Silicon Chips

Computers these days are made out of many billions of electronic components. The most important of these components is the transistor. Invented at the end of the 1940s, transistors allowed people to build electronic circuits (and simple computers) that didn't use large, delicate components called "valves". Transistors helped people to build smaller, cheaper computers that were faster and used a lot less power.
It was in the final years of the 1950s that people found out how to put numbers of electronic components onto a small, thin sheets of an element called silicon. These pieces of silicon were called Integrated Circuits (or ICs), then referred to as Silicon Chips, and later they were just called "chips".

The Microprocessor

The Intel 8086

As people got better at making silicon chips they started to put more and more electronic circuits onto them.

The chips themselves were encased in a black, ceramic material with lots of metal 'pins' sticking out that would allow them to be soldered onto a circuit board.

It was only a matter of time before people put enough electronic circuits onto a silicon chip to make a whole computer. This chip was called a Microprocessor: it contained the main parts of the central processing unit and it enabled people to make the small, fast computers that we use today.

The first microprocessors were made in the early years of the 1970s by the Intel Corporation. The first microprocessor was called the 4004 - it was designed to be a general-puprose, programmable chip that could be used for many different jobs.

Some Intel 80486

Answer these questions:

  1. What electronic component replaced valves ?
  2. When were transistors invented ?
  3. What is an Integrated Circuit ?
  4. Who made the first microprocessors ?
  5. When were the first microprocessors made ?
  6. Why were transistors better than valves ?
  7. What element is mainly used to make Integrated Circuits ?
  8. Integrated Circuits were also known as what ?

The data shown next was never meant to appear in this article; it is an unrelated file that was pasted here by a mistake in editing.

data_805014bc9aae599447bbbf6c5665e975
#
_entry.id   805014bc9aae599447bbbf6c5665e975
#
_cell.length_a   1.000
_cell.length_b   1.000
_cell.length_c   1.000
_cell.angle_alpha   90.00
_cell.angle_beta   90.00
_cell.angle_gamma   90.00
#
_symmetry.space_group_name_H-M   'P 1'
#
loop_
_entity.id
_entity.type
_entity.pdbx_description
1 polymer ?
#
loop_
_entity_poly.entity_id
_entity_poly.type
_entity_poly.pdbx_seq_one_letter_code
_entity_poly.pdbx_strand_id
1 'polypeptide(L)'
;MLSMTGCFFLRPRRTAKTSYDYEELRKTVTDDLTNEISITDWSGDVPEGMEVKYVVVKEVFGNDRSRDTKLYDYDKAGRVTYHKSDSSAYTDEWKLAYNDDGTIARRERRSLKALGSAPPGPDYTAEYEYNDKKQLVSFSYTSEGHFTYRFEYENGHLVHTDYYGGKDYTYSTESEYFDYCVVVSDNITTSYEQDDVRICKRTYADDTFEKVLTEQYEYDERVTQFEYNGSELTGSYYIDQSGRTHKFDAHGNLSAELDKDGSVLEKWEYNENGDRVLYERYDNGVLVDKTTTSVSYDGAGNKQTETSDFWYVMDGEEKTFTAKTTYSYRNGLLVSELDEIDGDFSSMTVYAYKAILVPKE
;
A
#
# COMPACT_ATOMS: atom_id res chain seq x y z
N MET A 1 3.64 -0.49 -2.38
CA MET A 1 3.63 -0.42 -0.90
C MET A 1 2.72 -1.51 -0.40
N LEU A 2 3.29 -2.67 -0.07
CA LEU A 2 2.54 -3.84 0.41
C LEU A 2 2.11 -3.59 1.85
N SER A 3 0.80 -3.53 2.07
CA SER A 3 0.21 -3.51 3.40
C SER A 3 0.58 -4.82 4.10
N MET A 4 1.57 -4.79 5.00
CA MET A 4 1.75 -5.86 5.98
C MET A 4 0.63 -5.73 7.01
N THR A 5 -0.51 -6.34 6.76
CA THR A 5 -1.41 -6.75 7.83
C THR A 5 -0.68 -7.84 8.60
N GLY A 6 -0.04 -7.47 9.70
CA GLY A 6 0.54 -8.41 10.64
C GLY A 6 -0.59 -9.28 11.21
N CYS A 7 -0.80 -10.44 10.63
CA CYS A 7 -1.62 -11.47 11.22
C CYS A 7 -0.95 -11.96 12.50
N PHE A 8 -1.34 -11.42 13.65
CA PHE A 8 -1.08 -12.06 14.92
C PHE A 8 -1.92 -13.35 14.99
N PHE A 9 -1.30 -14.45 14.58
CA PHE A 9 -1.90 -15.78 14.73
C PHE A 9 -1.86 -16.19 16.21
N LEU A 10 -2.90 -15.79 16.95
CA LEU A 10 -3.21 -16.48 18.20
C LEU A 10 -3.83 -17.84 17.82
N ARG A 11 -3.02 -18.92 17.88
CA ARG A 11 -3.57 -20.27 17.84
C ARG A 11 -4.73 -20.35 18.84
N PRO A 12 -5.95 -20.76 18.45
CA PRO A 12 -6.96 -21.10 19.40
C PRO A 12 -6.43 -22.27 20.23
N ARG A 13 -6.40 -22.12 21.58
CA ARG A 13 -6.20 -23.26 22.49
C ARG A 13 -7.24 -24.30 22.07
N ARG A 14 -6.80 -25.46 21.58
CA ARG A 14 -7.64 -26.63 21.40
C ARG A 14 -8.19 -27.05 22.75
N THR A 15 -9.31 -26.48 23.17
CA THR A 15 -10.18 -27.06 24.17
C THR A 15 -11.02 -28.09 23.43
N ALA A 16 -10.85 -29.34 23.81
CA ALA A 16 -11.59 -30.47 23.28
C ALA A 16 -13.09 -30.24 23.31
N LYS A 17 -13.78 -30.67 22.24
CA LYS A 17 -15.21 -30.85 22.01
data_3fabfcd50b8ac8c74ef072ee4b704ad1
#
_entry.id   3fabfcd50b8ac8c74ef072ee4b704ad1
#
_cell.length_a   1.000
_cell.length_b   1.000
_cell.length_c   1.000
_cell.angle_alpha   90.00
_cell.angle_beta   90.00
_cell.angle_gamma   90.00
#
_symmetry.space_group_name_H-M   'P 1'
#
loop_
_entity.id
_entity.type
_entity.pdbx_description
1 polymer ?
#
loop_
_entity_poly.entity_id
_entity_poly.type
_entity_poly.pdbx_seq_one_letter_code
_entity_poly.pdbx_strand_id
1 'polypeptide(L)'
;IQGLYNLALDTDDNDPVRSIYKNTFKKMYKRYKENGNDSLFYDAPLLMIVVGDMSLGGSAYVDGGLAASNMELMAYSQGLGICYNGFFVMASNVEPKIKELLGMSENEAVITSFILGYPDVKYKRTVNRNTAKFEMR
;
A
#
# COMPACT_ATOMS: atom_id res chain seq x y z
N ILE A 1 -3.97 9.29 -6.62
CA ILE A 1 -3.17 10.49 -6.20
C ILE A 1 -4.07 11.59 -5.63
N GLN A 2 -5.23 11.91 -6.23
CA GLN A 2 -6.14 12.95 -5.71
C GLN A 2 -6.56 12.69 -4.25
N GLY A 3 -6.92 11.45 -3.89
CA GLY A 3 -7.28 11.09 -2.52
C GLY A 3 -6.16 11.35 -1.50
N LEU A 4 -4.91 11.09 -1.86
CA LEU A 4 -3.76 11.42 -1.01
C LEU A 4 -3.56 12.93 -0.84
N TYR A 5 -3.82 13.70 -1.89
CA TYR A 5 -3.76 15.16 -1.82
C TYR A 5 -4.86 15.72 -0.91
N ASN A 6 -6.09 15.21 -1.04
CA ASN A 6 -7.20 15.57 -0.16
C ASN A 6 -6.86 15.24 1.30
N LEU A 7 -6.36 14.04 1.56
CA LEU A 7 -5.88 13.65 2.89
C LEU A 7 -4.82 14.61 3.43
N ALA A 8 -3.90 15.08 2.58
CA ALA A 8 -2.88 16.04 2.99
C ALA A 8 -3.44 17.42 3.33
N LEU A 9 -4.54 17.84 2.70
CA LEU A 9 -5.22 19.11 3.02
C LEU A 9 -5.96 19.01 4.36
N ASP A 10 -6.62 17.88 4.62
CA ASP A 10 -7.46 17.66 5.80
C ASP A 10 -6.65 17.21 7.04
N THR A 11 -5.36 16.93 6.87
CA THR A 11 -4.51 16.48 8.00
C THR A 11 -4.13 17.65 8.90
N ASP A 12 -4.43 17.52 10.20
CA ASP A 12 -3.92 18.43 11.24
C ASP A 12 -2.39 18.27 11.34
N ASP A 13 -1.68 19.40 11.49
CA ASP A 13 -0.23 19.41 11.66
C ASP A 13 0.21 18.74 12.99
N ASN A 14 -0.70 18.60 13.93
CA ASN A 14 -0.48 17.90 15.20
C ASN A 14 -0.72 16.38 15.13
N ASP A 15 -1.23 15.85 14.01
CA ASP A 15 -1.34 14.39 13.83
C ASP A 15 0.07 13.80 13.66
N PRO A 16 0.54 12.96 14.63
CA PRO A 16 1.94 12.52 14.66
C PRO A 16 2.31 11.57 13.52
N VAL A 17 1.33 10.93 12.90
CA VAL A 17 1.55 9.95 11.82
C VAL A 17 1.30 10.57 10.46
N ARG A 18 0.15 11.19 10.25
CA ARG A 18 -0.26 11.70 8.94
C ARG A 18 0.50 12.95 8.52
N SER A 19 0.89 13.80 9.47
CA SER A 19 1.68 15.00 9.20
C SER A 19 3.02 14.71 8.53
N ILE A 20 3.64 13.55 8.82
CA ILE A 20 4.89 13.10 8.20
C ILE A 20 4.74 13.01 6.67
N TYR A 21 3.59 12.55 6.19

You scored out of 8 on that test


Memory Chips

The new microprocessors were small and fast and they needed a way to store their data that was just as small and fast as them. Before silicon chips were popular the main memory of a computer was made up of a fine mesh of very thin wires that crossed over each other. These memory boards were called magnetic bubble memory: they were big, very delicate and didn't store a lot of data.
The silicon chip version of computer memory was much smaller and could store much more data.


Read Only Memory (or ROM) contains data that has been written once to the memory store but it can't be unwritten. Even if the computer is switched off or someone tries to save over the top of the data the original data in the memory store is safe.
The ROM chips in the photo contain a special set of instructions called the BIOS (Basic Input Output Systems) which tell the computer how to 'talk' to the keyboard, monitor, etc. Without the BIOS even the Operating System can't load ... it is so important to the computer that it is stored on its own memory chip where it will always once the computer is switched on and won't be lost when it switches off again.

Once the computer is running it needs a lot of extra memory which it can use as "thinking space" ... such as storing the results of calculations when a spreadsheet is running. This memory does not need to be kept when the computer is switched off but it needs to be accessed quickly. This type of memory is called Random Access Memory (or RAM).
The photo shows some Single Inline Memory Modules (or SIMMS) which contain a number of RAM chips on them. If you buy more memory for your computer (to make it go faster) this is what you get.

Erasable Programmable Read Only Memory is halfway between ROM and RAM. Like ROM, it keeps its data when the computer is switched off ....
... however ...
like RAM, you can delete this data and store new data over the top.

On this type of EPROM you delete the data by shining an ultraviolet light onto the silicon chip. To allow you to do this, the ceramic has a little circular window of quartz put in that will allow ultraviolet light through. It also lets us see the silicon chip shining through the circle of quartz in the centre of the ceramic.

Answer these questions:

  1. What is stored on memory chips ?
  2. What sort of memory was made out of criss-crossed wires ?
  3. What replaced the wire-based memory boards ?
  4. What does RAM stand for ?
  5. What is RAM used for ?
  6. What does ROM stand for ?
  7. What is ROM used for ?
  8. What does EPROM stand for ?

You scored out of 8 on that test


For greater detail on the development of chips and computers go to the Chronology of Personal Computers site.